A mythical giant rat that is said to crack coconuts with its teeth has been discovered in the Solomon Islands after years of searching.
The elusive tree-dwelling rodent, which measures 18 inches from nose to tail tip, was identified as a new species, Uromys vika.
Mammal expert Dr Tyrone Lavery hunted for the animal after hearing rumours of a giant possum-like rat known to locals as "Vika" in 2010.
His quest ended when one of the creatures was spotted scurrying out of a felled tree.
Dr Lavery, from The Field Museum in Chicago, said: "The new species, Uromys vika, is pretty spectacular.
"It's a big, giant rat. It's the first rat discovered in 80 years from Solomons, and it's not like people haven't been trying - it was just so hard to find."
The Solomon Islands is an archipelago 1,000 miles north west of Australia where biological isolation has led to the evolution of unique species.
More than half the mammals living on the islands are found nowhere else on Earth.
Dr Lavery first heard of the Vika from people living on Vangunu Island in the Solomons who told him the animal lived in 30ft rain forest trees and cracked open coconuts.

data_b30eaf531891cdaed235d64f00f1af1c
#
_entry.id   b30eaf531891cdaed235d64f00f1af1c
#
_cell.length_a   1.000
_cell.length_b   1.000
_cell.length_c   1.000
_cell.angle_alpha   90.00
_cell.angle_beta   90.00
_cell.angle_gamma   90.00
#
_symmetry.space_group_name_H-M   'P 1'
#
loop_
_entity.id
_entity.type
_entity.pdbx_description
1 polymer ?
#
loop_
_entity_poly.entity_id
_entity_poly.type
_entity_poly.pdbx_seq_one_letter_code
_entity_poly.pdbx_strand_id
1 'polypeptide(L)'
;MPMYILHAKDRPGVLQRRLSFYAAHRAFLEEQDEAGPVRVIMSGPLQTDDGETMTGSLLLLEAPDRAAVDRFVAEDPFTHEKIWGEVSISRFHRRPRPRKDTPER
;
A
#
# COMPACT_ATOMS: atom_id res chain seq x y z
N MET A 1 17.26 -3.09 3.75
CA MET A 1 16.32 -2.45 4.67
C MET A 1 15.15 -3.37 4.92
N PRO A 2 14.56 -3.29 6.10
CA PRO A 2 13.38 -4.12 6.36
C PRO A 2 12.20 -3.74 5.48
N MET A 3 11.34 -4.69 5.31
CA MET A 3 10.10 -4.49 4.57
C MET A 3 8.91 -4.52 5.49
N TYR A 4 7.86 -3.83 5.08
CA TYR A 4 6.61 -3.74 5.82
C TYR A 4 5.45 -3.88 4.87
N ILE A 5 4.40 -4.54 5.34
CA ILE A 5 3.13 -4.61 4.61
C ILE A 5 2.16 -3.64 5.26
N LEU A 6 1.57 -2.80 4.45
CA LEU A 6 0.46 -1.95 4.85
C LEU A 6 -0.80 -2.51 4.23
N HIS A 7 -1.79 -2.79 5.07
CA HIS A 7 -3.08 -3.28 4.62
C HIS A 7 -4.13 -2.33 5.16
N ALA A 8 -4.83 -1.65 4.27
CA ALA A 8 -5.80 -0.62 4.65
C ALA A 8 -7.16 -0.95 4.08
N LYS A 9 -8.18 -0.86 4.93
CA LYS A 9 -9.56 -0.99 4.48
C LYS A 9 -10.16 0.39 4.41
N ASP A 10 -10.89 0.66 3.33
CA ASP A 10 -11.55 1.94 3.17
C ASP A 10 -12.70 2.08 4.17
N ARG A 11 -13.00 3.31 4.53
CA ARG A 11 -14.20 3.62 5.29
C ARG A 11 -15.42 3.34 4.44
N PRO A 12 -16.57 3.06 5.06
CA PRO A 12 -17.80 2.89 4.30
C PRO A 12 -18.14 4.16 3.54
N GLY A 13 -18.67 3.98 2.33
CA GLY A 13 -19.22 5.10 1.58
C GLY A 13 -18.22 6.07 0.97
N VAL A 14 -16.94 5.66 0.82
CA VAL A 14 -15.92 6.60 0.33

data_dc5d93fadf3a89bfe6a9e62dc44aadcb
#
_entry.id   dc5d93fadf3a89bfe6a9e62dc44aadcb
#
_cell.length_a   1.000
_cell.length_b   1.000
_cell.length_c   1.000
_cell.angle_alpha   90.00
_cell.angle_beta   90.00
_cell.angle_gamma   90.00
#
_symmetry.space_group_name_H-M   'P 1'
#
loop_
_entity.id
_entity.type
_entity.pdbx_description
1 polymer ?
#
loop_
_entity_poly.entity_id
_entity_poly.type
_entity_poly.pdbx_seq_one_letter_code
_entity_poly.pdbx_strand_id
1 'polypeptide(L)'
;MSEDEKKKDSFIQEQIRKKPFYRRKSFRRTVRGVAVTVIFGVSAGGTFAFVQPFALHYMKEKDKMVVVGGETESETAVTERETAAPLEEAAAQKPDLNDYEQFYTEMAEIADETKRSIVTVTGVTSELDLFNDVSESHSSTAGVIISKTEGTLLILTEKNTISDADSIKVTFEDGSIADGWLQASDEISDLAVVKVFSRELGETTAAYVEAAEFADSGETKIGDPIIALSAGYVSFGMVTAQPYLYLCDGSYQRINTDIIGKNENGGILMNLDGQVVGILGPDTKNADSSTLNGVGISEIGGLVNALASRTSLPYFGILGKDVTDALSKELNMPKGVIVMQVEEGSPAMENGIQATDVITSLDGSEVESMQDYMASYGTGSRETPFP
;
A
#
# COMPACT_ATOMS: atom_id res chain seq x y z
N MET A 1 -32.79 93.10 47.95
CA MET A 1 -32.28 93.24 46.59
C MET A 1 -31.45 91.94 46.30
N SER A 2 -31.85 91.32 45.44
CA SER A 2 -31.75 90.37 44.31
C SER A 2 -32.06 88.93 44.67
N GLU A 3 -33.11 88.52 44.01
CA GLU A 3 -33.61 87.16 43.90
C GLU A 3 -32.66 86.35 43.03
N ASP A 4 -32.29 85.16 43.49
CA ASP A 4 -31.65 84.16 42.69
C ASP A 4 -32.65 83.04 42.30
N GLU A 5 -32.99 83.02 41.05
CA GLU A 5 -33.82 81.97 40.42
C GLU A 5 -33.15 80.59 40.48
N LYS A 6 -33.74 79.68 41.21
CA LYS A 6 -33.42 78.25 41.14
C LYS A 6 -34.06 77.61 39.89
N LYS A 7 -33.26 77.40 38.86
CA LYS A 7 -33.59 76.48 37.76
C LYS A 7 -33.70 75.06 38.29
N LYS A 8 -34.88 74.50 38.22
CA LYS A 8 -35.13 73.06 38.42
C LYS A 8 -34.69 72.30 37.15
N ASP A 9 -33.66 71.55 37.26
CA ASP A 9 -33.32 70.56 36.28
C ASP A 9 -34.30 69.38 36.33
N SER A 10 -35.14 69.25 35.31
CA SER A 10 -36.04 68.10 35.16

After years of fruitless searching, he was on the point of abandoning the hunt.
"I started to question if it really was a separate species, or if people were just calling regular black rats Vika," said Dr Lavery.
When he finally found a Vika rat he realised immediately that this theory was wide of the mark.
He said: "As soon as I examined the specimen, I knew it was something different.
"There are only eight known species of native rat from the Solomon Islands and looking at the features on its skull, I could rule out a bunch of species right away."
Comparisons with museum specimens and analysis of the rat's DNA confirmed beyond doubt that the animal really was a new species.
Results of the research are reported in Journal of Mammalogy.
Weighing up to a kilogram (2.2lb), Vika is about three times heavier than the British brown rat.
Despite only just being discovered, the rat will quickly be classified as critically endangered due to its rarity and the threat posed by logging to its habitat.
"If we hadn't discovered it now, it might never have gotten discovered," said Dr Lavery.
"The area where it was found is one of the only places left with forest that hasn't been logged.
"It's really urgent for us to be able to document this rat and find additional support for the Zaira Conservation Area on Vangunu where the rat lives.
"Finding a new mammal is really rare. There are probably just a few dozen new mammals discovered every year."